The Confusion of Languages by Siobhan Fallon [in Library Journal]
After introducing a stupendous community of left-behind stateside military wives in her debut collection, You Know When the Men Are Gone, Siobhan Fallon presents in her first novel two women who have accompanied their U.S. Army husbands to Jordan. Shared circumstances ease Cassie and Margaret into a tenuous friendship.
Cassie’s been based in Jordan for two years, having carefully adjusted to the explicit rules of being an American in a volatile foreign country. Her marriage is faltering, further frayed by her childlessness. Asked to guide newly arrived Margaret’s expat immersion, Cassie’s initial reluctance dissipates, even as she envies Margaret’s new marriage and toddler son. Naïvely free-spirited, Margaret seeks adventure where she should exercise caution.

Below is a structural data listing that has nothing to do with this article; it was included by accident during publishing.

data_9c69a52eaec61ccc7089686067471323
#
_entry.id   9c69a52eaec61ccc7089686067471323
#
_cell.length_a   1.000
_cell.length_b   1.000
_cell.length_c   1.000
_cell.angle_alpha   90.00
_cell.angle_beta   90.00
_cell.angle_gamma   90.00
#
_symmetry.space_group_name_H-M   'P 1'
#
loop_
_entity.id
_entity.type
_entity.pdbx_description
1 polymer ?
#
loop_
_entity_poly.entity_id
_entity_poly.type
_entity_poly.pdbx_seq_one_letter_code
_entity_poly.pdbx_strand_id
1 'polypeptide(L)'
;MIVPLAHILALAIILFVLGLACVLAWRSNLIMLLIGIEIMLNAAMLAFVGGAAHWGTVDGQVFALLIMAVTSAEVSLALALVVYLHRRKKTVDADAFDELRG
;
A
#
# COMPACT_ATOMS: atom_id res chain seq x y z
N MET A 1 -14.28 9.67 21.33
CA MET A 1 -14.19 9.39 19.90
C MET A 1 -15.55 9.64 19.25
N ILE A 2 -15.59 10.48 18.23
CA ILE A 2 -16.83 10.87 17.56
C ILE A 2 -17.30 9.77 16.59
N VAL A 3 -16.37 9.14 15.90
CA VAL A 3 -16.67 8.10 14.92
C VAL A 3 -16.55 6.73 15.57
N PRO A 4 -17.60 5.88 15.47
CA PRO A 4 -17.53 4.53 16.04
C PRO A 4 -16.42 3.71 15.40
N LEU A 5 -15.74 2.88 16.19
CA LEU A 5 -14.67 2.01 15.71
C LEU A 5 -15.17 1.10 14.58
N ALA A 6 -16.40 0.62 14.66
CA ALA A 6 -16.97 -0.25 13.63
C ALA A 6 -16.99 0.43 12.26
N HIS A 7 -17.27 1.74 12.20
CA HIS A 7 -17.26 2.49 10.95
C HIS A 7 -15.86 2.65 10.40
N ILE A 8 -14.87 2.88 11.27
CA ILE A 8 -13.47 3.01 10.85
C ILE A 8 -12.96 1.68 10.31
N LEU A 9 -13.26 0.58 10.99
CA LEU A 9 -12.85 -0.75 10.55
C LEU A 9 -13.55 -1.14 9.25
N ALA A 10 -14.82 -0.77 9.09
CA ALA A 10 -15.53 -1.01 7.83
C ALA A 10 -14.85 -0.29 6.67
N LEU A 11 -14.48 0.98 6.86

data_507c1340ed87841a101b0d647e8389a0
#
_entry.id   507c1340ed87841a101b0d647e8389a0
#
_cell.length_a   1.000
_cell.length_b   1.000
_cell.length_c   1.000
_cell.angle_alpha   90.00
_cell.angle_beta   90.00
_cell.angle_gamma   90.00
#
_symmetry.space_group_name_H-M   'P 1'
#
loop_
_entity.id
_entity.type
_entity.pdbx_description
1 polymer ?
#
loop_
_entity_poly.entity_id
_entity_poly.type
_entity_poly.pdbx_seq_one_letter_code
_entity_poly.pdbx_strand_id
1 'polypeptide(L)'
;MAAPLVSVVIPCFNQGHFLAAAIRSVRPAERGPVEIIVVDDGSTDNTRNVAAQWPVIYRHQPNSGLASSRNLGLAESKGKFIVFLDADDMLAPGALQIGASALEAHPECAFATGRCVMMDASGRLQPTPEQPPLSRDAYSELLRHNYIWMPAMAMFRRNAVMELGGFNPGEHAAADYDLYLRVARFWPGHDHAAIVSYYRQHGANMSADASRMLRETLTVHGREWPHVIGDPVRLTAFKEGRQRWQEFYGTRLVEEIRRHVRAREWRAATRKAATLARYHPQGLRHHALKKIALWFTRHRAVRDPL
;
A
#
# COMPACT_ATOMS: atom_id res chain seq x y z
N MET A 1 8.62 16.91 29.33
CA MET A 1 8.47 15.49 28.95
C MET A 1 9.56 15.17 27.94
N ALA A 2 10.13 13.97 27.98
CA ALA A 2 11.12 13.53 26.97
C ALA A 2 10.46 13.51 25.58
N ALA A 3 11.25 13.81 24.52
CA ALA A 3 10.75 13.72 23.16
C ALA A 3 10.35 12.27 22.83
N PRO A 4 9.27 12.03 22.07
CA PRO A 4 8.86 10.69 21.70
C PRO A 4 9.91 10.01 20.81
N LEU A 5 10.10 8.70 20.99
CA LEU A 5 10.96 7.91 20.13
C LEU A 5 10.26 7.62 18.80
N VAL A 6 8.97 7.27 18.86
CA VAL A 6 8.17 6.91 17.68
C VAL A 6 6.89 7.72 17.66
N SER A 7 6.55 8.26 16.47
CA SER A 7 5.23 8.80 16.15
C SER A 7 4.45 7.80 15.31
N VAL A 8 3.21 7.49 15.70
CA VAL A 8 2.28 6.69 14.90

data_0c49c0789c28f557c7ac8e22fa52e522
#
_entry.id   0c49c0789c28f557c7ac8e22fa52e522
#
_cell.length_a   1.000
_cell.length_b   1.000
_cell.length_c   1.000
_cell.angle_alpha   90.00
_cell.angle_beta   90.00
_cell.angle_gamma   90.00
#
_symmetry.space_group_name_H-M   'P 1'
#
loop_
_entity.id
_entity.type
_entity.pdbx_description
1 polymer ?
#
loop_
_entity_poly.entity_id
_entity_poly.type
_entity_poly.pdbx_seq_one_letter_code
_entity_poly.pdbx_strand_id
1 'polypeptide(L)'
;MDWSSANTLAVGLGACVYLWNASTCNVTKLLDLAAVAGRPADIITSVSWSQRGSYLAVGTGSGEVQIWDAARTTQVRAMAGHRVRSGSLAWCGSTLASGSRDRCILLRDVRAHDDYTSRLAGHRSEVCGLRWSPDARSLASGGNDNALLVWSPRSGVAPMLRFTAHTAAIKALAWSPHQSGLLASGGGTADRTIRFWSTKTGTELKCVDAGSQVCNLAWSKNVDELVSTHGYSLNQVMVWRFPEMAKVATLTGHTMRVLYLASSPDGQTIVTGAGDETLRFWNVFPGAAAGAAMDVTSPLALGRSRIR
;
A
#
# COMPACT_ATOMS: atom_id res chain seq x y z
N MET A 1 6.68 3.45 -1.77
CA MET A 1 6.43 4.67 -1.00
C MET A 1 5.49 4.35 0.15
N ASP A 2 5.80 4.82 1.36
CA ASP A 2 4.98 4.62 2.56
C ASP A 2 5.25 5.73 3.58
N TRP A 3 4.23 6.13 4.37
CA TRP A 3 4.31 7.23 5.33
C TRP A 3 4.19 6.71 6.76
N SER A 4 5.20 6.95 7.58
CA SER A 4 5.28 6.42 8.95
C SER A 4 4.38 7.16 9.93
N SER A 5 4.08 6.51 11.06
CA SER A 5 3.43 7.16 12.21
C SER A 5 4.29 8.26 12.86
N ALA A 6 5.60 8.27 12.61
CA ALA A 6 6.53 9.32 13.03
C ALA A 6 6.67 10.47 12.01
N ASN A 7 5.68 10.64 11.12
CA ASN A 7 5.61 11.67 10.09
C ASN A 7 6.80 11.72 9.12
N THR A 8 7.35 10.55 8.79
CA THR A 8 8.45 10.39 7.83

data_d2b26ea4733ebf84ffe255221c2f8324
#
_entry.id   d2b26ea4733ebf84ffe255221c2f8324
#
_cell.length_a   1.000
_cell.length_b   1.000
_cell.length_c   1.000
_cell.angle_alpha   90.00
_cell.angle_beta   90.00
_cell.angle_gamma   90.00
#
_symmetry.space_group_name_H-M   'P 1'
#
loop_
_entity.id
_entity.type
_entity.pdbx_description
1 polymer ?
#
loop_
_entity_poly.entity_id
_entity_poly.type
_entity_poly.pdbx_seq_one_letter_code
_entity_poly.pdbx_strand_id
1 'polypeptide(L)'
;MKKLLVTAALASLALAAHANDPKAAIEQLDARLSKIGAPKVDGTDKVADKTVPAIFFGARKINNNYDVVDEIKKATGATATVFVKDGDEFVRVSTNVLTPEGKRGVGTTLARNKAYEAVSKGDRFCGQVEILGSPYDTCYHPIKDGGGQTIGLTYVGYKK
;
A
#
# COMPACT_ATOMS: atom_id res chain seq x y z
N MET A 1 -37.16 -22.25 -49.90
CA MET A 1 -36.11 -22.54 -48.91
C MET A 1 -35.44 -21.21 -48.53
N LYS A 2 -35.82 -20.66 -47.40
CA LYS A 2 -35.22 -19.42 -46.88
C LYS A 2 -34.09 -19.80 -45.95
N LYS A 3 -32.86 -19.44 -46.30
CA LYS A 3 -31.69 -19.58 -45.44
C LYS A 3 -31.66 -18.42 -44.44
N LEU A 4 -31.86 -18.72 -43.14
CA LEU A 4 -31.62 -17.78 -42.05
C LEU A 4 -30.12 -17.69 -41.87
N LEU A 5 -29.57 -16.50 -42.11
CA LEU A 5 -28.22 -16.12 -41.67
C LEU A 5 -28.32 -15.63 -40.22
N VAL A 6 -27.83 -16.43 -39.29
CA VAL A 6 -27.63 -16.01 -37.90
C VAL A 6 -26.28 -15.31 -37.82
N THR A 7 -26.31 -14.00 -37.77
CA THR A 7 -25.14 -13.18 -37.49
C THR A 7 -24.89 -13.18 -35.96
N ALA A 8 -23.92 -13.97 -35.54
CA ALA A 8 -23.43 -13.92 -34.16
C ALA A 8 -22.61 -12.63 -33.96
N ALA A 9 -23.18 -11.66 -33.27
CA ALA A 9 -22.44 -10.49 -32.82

A minor traffic accident sends Margaret to the police station, leaving her son in Cassie’s care. Free to roam the apartment, Cassie finds Margaret’s diary and begins to read; when Margaret doesn’t return, her written secrets may be the only means of finding her.
As individual readers, Lauren Fortgang (Cassie) and Jorjeana Marie (Margaret) are equally convincing, but their voices are often indistinguishable – frustratingly ironic as their characters are so varied. Such careless production choices yield disappointing results, which may send readers to the printed page.